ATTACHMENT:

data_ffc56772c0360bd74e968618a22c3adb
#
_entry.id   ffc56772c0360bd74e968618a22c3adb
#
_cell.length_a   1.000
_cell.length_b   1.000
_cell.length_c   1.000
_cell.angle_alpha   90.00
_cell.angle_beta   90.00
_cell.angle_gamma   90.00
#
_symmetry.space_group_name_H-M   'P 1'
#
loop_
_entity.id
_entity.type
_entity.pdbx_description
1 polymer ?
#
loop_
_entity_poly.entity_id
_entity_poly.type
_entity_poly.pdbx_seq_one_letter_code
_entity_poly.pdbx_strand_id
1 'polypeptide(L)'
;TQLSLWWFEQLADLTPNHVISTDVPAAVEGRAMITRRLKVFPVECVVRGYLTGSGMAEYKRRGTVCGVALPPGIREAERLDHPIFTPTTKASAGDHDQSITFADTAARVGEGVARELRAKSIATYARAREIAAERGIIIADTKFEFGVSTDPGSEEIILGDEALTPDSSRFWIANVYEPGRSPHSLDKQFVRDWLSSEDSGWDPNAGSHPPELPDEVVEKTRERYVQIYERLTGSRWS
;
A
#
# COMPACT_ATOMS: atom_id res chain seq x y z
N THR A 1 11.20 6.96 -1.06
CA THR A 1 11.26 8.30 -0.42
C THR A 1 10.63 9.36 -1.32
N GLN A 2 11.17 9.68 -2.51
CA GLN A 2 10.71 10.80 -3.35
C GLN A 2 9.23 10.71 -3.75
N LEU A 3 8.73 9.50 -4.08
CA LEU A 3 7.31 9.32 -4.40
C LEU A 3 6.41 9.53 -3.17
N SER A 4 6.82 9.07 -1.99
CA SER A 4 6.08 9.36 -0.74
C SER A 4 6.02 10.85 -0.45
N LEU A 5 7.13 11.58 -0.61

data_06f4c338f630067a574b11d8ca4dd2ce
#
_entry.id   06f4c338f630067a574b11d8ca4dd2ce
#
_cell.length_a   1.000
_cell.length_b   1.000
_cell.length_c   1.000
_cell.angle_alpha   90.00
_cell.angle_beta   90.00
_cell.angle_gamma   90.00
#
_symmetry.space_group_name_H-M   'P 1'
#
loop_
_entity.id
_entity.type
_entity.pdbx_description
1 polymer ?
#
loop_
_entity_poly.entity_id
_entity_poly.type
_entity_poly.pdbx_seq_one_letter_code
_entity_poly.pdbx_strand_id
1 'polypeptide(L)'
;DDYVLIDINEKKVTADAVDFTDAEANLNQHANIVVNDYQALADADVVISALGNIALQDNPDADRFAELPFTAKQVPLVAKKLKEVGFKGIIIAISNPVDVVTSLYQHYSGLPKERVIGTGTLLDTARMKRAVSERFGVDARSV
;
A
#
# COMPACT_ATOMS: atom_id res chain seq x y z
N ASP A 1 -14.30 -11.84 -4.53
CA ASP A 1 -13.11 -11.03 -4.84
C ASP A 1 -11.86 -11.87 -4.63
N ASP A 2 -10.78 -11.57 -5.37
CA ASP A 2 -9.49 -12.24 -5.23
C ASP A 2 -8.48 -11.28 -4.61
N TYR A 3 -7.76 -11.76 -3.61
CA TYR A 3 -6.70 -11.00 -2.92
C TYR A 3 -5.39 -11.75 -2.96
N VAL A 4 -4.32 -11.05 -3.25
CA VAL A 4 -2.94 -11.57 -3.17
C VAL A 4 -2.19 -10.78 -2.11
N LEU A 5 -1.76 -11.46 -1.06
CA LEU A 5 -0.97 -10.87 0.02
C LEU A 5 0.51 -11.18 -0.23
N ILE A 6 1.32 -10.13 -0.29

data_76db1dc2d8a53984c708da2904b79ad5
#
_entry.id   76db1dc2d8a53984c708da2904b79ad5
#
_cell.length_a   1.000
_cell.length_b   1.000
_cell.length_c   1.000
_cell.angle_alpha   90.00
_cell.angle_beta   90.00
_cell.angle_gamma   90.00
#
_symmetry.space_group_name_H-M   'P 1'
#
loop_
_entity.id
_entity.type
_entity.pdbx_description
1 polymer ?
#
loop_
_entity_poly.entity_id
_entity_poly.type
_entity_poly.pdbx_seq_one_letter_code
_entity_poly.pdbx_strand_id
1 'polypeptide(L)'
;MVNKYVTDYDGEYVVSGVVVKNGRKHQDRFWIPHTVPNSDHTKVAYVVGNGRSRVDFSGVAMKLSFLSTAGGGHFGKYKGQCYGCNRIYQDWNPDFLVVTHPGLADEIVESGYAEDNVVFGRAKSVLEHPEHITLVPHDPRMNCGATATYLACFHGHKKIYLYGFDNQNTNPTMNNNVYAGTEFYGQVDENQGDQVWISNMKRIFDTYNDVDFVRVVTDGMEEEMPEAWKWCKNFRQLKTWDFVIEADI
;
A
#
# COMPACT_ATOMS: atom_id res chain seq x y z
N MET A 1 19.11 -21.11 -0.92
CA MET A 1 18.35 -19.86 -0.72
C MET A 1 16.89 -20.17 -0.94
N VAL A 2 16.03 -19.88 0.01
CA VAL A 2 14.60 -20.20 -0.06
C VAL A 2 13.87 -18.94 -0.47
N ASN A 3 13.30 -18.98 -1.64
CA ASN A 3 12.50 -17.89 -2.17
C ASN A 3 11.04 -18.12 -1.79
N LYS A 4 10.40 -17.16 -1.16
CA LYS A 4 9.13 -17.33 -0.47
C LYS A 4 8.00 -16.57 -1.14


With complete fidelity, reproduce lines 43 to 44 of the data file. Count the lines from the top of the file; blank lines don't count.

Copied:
N LEU A 5 7.13 11.58 -0.61

data_06f4c338f630067a574b11d8ca4dd2ce